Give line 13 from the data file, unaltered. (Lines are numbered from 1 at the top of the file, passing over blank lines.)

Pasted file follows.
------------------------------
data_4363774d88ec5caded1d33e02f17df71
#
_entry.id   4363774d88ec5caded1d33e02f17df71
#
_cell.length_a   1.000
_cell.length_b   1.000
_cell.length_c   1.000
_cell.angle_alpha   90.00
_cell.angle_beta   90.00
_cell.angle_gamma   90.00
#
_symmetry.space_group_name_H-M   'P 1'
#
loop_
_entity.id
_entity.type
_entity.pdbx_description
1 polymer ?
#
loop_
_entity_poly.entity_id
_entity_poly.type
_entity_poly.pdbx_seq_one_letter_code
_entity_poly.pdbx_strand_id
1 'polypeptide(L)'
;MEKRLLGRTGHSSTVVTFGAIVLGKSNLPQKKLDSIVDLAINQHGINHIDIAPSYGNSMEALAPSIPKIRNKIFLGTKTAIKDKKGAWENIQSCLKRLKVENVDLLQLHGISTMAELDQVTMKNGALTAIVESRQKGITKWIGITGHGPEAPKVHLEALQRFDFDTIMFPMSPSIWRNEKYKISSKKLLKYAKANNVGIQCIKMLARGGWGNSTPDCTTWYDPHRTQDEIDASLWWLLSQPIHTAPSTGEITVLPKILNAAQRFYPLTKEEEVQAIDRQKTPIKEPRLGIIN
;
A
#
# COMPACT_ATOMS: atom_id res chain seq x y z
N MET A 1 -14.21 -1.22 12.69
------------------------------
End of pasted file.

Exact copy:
#